Home News Industry Updates BCAs to publish building consent and CCC stats

May 2024

BCAs to publish building consent and CCC stats

29 Apr 2024, Industry Updates, News

Building and Construction minister Chris Penk orders Building Consent Authorities (BCAs) to publish timeframes for building consent and code compliance certificate (CCC) applications every quarter

To reduce delays and improve the processing speed of the building consent system, councils will be required to submit data quarterly – starting last month (April 2024).

“Applications for building consents and code compliance certificates must be completed within 20 working days; however, feedback from the sector is that they often take a lot longer, causing frustrating and costly delays for builders,” said Penk.

“Delays in the building consent system increase the cost of building and make it harder for the sector to deliver more affordable homes for Kiwi families.

“Starting in April, Building Consent Authorities will be required to submit timeframes for building consent and code compliance certificate applications, with this data being published on the Ministry of Building, Innovation and Employment’s (MBIE) website every quarter.”

Drive standards

Penk added that the additional scrutiny on BCAs will encourage best practice, drive innovation and reduce the time it takes for a new dwelling to reach CCC stage. It will also help inform policy discussions moving forward.

“Collecting this data is also an important early step that will help inform future changes in the Government’s ambitious plan to streamline the building consent system and make it easier to build.”

Christchurch City Council Head of Building Consenting Steffan Thomas said being asked to provide more detailed information to MBIE is a positive step.

“MBIE, as the central regulator, needs this type of information, so they can make more informed decisions on changes that may be needed, and/or guidance and assistance that would assist in the building consent process.”

When asked by Under Construction if he thought the added reporting would place more administrative pressure on the council, Thomas said that it wouldn’t as “we already gather this information”.

‘Look at the whole picture’ say some

However, not all councils believed the new reporting requirements were necessary or would improve consent processing speed.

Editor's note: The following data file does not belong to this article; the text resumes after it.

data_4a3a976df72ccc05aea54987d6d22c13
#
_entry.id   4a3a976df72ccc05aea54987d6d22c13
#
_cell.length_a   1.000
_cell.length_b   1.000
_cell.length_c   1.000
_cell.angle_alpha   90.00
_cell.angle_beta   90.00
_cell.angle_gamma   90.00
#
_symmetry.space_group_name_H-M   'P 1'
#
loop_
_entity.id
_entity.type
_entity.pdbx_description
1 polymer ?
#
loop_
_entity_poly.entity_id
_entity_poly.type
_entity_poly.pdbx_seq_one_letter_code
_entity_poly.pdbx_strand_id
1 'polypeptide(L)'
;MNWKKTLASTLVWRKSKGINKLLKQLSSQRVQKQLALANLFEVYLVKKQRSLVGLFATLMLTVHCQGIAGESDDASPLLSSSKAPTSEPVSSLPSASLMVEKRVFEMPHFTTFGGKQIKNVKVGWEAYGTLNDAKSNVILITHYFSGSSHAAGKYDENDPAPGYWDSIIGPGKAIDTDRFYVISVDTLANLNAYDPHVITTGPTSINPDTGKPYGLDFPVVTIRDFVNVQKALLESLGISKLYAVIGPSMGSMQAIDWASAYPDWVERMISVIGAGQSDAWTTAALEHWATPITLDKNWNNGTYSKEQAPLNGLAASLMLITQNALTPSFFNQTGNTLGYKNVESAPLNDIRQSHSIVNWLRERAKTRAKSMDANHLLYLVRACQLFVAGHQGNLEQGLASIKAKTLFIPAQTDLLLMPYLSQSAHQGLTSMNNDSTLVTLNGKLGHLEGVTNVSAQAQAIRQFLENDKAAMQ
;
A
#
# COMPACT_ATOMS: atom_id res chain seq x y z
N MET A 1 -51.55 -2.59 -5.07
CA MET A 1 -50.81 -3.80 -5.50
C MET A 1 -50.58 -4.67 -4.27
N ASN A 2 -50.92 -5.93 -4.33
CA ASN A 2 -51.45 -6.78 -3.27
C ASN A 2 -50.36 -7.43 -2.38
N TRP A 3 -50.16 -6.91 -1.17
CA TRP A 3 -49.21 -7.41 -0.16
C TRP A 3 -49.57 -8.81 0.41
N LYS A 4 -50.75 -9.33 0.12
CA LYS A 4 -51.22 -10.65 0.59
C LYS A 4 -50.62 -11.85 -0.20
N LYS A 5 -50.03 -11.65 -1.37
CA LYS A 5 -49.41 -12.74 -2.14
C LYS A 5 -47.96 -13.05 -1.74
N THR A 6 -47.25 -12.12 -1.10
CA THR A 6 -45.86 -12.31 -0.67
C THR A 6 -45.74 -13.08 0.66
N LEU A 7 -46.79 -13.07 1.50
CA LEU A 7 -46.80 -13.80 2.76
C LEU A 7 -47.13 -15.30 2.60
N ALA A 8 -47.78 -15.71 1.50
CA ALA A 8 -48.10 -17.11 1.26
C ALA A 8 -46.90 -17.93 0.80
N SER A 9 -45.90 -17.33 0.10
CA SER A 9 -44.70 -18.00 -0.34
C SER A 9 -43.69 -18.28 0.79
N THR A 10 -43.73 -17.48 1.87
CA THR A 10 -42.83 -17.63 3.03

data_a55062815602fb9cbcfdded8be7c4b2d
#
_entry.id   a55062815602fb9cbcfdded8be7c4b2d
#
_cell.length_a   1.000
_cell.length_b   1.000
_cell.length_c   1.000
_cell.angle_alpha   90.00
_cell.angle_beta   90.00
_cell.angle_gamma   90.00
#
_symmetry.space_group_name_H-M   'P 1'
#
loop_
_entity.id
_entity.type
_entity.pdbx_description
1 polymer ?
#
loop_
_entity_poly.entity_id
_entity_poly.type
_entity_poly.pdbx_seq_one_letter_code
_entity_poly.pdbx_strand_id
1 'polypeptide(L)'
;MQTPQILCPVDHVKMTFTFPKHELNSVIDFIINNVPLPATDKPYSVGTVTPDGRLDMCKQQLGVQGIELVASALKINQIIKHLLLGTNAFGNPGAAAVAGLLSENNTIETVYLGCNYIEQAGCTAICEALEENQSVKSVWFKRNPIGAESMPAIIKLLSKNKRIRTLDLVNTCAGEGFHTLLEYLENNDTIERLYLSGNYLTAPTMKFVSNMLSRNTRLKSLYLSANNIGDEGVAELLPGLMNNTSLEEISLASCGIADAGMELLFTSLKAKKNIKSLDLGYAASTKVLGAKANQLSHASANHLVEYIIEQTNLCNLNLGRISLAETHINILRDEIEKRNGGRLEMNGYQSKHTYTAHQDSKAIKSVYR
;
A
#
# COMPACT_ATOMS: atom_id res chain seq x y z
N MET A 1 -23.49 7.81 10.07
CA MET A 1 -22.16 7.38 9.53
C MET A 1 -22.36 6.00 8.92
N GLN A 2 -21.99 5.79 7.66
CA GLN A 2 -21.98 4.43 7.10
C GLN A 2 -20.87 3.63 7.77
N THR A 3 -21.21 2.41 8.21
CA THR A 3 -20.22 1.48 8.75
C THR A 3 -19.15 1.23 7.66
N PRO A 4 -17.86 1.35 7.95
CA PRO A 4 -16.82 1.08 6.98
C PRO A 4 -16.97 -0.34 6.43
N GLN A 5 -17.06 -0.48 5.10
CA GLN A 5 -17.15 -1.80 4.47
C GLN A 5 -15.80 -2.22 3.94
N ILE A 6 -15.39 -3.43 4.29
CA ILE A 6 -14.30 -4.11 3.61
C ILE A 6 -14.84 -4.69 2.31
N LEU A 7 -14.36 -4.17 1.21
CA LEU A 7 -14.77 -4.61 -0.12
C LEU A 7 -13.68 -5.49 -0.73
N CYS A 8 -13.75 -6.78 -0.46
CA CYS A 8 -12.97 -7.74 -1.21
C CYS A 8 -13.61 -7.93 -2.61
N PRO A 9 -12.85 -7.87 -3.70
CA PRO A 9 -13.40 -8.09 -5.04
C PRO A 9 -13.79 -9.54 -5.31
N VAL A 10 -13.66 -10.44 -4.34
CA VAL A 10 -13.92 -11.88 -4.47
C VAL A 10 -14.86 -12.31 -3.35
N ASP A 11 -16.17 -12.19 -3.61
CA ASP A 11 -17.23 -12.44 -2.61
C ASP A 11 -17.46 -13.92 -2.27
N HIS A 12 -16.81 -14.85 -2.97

“This new Government requirement continues the historic focus on councils’ statutory performance alone,” said Ian McCormick, General Manager Building Consents at Auckland Council.

“It is important to note that building consent statutory performance figures, as requested by MBIE, provide only a partial view of consenting processing times. Statutory time is essentially an accurate count of the time an application is being worked on by council staff. The total processing time includes the time council staff spend waiting for information found to be missing from the application to be provided by the applicant or agent.

“The amount of time councils spend waiting for this information is typically substantially longer than the total statutory time; however, this demarcation is not reflected in overall statutory performance figures. If the time taken for applicants to respond to councils was also reported, therefore bringing the wider industry into focus, it would have the potential to really make a difference and enable an improvement in the quality and completeness of building consent applications submissions.”

No one-size fits all

Wellington City Council (WCC) Chief Planning Officer Liam Hodgetts also warned that data alone won’t improve consent timeframes and said nuance is required when analysing data from regions facing unique challenges.

“The supply of this data won’t improve consenting timeframes on its own. It is one part of informing future decisions on Government’s plans to improve the building consent system.

“If this reporting can assist central government in highlighting the challenges BCAs face for approving more complex buildings, particularly in Wellington, due to its seismic risk and topographical challenges, then WCC welcomes that.

“The MBIE report includes new data sets that we have not previously reported on but is not overly onerous and we welcome government interest to better understand the BCA consenting environment.”

Register to earn LBP Points Sign in

Leave a Reply